Ms BUTLER: I thank the honourable member for seeking to interrupt me because he is clearly so embarrassed by the fact that what I am saying is true—the Liberals sacrificing their own proclaimed principles in the name of political expediency. If you believe in individual liberties and freedoms and if you are not sure how this is relevant, then you might want to listen because I think it is pretty obvious. You do not take away individual liberties and freedoms and you certainly do not discriminate against people on the basis of their sexuality, which is of course what the Liberals are seeking to do in their continued quest to at least delay if not obstruct marriage equality, and that is really what the plebiscite idea was invented for. That is why the Liberals came up with the idea: they did not want to see marriage equality pass. It is interesting that at the end of that six-hour party room meeting where marriage equality was debated and the plebiscite idea was first floated then Prime Minister Tony Abbott said that that would be the last term the Liberals would be bound in relation to marriage equality. In the next term—which we are of course now in—people would no longer be bound in relation to marriage equality. You would think that would have led to the delivery of a free vote on the floor of this parliament in relation to marriage equality, but, sadly, it has not, because the Liberals are pretty hypocritical when it comes to their proclaimed beliefs in individual freedoms, liberties and civil rights.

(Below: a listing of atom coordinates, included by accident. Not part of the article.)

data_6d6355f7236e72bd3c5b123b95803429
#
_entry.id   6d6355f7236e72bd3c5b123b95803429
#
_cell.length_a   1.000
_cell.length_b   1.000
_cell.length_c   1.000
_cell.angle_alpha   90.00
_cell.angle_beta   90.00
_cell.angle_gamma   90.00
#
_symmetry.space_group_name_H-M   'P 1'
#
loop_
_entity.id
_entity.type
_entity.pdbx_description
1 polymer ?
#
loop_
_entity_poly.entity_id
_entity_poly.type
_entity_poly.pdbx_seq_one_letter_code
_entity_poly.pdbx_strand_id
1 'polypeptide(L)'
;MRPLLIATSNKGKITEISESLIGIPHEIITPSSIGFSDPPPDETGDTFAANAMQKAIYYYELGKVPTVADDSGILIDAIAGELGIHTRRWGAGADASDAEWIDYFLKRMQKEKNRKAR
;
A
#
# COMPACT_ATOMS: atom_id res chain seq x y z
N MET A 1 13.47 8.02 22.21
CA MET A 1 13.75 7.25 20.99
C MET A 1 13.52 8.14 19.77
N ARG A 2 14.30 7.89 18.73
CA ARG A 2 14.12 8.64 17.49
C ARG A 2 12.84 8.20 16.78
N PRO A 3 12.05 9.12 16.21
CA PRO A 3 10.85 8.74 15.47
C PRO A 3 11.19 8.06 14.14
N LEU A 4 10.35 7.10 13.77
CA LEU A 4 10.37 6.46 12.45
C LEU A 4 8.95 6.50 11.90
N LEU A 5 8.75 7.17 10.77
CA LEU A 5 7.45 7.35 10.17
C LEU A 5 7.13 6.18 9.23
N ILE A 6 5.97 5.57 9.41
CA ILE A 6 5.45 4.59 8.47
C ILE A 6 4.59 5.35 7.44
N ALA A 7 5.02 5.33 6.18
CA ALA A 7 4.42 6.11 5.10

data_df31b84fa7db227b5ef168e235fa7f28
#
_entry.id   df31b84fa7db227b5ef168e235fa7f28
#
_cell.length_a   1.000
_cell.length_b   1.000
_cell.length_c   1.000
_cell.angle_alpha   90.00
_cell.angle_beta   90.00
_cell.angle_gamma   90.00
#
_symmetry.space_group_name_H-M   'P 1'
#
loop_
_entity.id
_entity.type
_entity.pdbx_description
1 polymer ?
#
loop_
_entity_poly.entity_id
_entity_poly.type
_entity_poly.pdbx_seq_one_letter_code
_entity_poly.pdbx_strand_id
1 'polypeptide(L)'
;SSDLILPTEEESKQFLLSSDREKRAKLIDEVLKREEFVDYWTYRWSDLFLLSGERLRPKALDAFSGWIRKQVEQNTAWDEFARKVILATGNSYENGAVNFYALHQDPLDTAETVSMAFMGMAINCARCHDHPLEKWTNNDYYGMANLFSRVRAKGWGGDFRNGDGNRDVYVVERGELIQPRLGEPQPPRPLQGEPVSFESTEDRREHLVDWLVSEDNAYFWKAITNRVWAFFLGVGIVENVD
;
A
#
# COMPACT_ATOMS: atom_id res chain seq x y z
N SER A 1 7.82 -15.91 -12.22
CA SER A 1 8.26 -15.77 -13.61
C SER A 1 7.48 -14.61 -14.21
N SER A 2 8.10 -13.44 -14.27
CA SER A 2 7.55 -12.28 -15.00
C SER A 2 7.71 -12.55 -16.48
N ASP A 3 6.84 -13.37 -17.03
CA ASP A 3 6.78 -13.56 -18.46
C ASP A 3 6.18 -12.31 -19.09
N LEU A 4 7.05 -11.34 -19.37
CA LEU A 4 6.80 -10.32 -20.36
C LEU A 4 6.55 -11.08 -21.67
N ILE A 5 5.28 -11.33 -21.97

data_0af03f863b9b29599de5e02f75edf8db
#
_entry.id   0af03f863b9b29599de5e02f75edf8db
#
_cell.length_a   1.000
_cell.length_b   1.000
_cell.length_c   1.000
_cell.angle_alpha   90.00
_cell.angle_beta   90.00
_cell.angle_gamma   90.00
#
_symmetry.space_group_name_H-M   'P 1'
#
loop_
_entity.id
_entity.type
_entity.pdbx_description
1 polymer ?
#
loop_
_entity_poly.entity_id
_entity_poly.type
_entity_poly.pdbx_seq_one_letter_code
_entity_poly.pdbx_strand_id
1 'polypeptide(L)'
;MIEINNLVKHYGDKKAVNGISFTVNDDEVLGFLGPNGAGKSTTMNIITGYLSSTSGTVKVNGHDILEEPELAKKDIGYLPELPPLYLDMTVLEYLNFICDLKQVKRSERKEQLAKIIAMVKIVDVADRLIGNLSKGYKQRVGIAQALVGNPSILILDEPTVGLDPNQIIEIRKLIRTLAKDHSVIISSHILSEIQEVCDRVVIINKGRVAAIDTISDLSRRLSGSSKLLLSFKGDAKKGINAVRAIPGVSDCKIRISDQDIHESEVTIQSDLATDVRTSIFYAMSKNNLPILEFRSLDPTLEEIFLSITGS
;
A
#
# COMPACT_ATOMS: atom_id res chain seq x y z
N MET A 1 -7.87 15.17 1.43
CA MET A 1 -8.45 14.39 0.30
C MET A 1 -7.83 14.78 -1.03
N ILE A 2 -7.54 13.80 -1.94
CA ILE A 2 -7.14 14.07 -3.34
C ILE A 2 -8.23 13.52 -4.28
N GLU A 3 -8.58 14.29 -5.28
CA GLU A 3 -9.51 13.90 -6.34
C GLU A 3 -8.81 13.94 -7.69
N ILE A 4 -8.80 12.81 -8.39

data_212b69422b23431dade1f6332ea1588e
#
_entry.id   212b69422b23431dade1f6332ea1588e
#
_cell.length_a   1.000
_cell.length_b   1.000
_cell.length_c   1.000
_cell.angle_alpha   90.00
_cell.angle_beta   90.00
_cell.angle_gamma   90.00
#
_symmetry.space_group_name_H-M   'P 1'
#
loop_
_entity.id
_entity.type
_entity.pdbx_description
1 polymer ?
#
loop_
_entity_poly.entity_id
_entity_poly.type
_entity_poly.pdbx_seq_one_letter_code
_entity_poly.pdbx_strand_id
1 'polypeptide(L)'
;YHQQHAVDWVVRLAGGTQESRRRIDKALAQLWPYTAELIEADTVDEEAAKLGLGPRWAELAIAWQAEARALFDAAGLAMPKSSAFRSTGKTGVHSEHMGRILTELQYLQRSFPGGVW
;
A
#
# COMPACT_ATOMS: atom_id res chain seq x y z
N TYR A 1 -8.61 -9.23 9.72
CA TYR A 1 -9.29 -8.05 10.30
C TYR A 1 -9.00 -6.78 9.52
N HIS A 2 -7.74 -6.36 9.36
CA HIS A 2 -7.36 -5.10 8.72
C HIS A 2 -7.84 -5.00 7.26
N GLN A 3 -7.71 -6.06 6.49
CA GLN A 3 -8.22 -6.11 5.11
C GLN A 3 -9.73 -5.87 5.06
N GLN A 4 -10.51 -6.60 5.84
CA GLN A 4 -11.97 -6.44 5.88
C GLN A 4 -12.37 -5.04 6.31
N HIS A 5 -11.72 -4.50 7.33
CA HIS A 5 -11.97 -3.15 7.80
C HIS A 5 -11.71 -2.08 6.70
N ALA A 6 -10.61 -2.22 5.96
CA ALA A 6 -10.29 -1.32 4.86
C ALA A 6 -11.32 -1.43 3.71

Another principle sacrificed for expediency was parliamentary democracy. In fact, one of the new members of this place stood up this week and cited in his first speech the belief in parliamentary democracy as one of the reasons why he is a Liberal. I believe in parliamentary democracy myself. It is one of the reasons why I think the plebiscite's radical departure from parliamentary democracy is something that we should really take a deep breath and consider before this parliament continues to pursue it in this place. It is a radical departure from parliamentary democracy tradition—it is not a conservative idea at all.

The final so-called dearly-held principle of the Liberals that has been sacrificed for political expediency in relation to the plebiscite is the purported claim to fiscal discipline. If anything makes a mockery of the claim to fiscal discipline, I do not know what could be better than the idea that we are going to set fire to $170 million just because some people in the Liberal Party do not think that people who have a sexuality different to theirs should be able to get married, which of course is exactly what they are seeing.